tyle='margin-left:1.0in;text-align:justify;text-indent: -.25in;line-height:150%;mso-list:l14 level1 lfo10;tab-stops:list 1.0in'>1.      the original holder gives consent

2.      the sponsor is unable to supply sufficient amounts of the drug; or

3.      the second applicant can show that their product is safer, more effective or clinically superior.[66] 

Unlike the U.S. regulations, marketing exclusivity can be reduced to six years if after five years the criteria for designation are no longer met or the profits being made on the product are considered unreasonable.[67]  The American Orphan Drug Act does not provide for any penalties or guidelines to revoke any of the incentives offered.  Other economic incentives provided by the European Union’s Act include funds for examination fees and the possibility of other member states to waive their fees for applications to place the orphan drugs on their domestic markets.[68]

            Japan has had a financial support system in place since 1973 that focused on researching orphan drugs that has been amended in 1993.[69]  In Japan, the same rules are applied to orphan medical devices as well orphan drugs.  Orphan status is given to drugs that are:

1.      used to treat severe diseases effecting less that 50,000 patients in Japan,

2.      alternative treatments are not available, or greater effectiveness and/or safety are expected; and

3.      the development of the drug is highly probable. 

Once a drug receives designation, it is eligible to receive: grants, tax reductions, guidance to facilitate development, accelerated procedures on new drug approval applications, a ten year period of exclusivity of the collected data from practical medical use and a ten year term for re-examination.[70]

The pharmaceutical industry participates in a strong worldwide market and rare diseases are a global concern.  The availability of drugs, pharmaceutical production and consumption is linked to developments that occur worldwide as well as domestically. “The introduction of new products and the expansion of foreign markets have kept domestic production growing” therefore it is important to encourage involvement in world markets and harmonize procedures.[71]  The majority (83.5%) of the world market is distributed among North America (36.5%), Europe (29%), and Japan (15.8%).[72]  As discussed earlier, many of the nations are instating similar plans to promote R&D for rare diseases modeling the American Orphan Drug Act.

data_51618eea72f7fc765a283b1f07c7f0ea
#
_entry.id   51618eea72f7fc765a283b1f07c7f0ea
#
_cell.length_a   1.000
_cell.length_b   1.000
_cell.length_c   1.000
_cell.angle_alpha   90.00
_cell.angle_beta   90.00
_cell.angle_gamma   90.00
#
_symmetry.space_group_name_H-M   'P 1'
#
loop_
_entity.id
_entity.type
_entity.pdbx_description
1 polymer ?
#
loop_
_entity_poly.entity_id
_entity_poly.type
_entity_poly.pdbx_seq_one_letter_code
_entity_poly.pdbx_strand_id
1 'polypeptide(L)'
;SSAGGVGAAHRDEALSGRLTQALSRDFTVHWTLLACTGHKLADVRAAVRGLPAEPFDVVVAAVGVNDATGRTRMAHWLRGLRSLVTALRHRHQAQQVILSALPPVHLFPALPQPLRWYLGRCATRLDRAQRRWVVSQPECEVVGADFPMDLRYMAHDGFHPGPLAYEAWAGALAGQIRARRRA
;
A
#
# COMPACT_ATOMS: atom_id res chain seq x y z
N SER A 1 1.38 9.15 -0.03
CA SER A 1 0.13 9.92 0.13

The pharmaceutical industry is seeking a harmonization by offering ten years of marketing exclusivity for all countries and it is trying to extend these rights to any registration data, including indications of older drugs.[73]  The U.S. should provide additional incentives or the FDA should offer more guidance on marketing on the global market.  Also, there should be efforts to gain mutual recognition of approvals from other countries, as Australia does for orphan drug approved in the U.S.  There should also be harmonization to permit companies to import drugs that are marketed in a different country upon authorization.

V. ALTERNATIVES, OTHER INCENTIVES AND PROGRAMS

The U.S. Orphan Drug Act primarily focuses on the pharmaceutical companies and inciting them to produce orphan drugs.  The Act, as it is, has proven to significantly increase the revenue a company can make on an orphan drug and harness’s these financial incentives to induce companies to invest. Corporate responsibility and public image should be promoted and there should be less emphasis on profitability. In addition to offering financial incentives through the Orphan Drug Act, Congress should also encourage academic researchers and others outside of just the for-profit pharmaceutical industry to develop more drugs and provide them with more incentives, funding and grants. 

Since pharmaceuticals companies are so profitable in general, it has been proposed that they should set aside a fraction of their revenues for development of rare diseases and assist governments in providing access and implementing health programs.[74]  The industry should also work with organizations such as WHO, World Bank and NGOs to build up collaborative policies. Major pharmaceutical companies should aid the WTO to set up exceptions to permit underdeveloped countries to produce or import generic drugs instead of prohibiting them. At the November 1999 conference entitled “Increasing Access to Essential Drugs in a Globalized Economy” called for “compulsory research obligations, such as requirements that companies reinvest a percentage of pharmaceutical sales into R&D, either directly or through public or private sector R&D programs.”[75]